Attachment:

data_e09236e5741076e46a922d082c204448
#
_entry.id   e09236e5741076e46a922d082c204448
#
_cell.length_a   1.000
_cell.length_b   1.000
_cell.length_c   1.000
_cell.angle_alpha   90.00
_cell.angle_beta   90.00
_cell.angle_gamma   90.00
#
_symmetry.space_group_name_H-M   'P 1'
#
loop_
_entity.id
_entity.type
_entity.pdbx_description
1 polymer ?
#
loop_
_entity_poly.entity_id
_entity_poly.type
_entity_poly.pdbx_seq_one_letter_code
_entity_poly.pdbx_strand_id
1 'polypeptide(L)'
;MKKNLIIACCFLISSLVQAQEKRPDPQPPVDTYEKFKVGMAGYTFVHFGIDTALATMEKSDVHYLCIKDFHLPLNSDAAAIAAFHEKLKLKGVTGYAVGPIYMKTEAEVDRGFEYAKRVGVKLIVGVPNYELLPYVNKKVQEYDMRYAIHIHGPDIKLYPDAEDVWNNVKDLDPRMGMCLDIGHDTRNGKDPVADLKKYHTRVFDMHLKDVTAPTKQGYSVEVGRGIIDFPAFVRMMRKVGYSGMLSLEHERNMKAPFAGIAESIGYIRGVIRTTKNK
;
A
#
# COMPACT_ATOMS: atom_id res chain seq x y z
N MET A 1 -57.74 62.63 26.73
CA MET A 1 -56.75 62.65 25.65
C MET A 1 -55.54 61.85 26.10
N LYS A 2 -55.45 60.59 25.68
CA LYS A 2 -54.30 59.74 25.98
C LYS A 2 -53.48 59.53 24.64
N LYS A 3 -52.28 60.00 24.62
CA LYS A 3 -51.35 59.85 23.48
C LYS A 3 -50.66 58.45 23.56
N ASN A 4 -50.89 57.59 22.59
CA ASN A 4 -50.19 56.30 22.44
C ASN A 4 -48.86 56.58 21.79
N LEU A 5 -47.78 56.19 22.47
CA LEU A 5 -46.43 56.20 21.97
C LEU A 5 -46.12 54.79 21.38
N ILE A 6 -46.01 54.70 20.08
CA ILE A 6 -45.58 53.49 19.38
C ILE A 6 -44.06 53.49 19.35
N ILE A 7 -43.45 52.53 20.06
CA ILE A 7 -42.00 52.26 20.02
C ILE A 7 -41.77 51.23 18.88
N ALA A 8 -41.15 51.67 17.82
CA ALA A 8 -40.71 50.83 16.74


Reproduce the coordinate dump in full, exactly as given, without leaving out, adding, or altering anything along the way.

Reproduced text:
data_e09236e5741076e46a922d082c204448
#
_entry.id   e09236e5741076e46a922d082c204448
#
_cell.length_a   1.000
_cell.length_b   1.000
_cell.length_c   1.000
_cell.angle_alpha   90.00
_cell.angle_beta   90.00
_cell.angle_gamma   90.00
#
_symmetry.space_group_name_H-M   'P 1'
#
loop_
_entity.id
_entity.type
_entity.pdbx_description
1 polymer ?
#
loop_
_entity_poly.entity_id
_entity_poly.type
_entity_poly.pdbx_seq_one_letter_code
_entity_poly.pdbx_strand_id
1 'polypeptide(L)'
;MKKNLIIACCFLISSLVQAQEKRPDPQPPVDTYEKFKVGMAGYTFVHFGIDTALATMEKSDVHYLCIKDFHLPLNSDAAAIAAFHEKLKLKGVTGYAVGPIYMKTEAEVDRGFEYAKRVGVKLIVGVPNYELLPYVNKKVQEYDMRYAIHIHGPDIKLYPDAEDVWNNVKDLDPRMGMCLDIGHDTRNGKDPVADLKKYHTRVFDMHLKDVTAPTKQGYSVEVGRGIIDFPAFVRMMRKVGYSGMLSLEHERNMKAPFAGIAESIGYIRGVIRTTKNK
;
A
#
# COMPACT_ATOMS: atom_id res chain seq x y z
N MET A 1 -57.74 62.63 26.73
CA MET A 1 -56.75 62.65 25.65
C MET A 1 -55.54 61.85 26.10
N LYS A 2 -55.45 60.59 25.68
CA LYS A 2 -54.30 59.74 25.98
C LYS A 2 -53.48 59.53 24.64
N LYS A 3 -52.28 60.00 24.62
CA LYS A 3 -51.35 59.85 23.48
C LYS A 3 -50.66 58.45 23.56
N ASN A 4 -50.89 57.59 22.59
CA ASN A 4 -50.19 56.30 22.44
C ASN A 4 -48.86 56.58 21.79
N LEU A 5 -47.78 56.19 22.47
CA LEU A 5 -46.43 56.20 21.97
C LEU A 5 -46.12 54.79 21.38
N ILE A 6 -46.01 54.70 20.08
CA ILE A 6 -45.58 53.49 19.38
C ILE A 6 -44.06 53.49 19.35
N ILE A 7 -43.45 52.53 20.06
CA ILE A 7 -42.00 52.26 20.02
C ILE A 7 -41.77 51.23 18.88
N ALA A 8 -41.15 51.67 17.82
CA ALA A 8 -40.71 50.83 16.74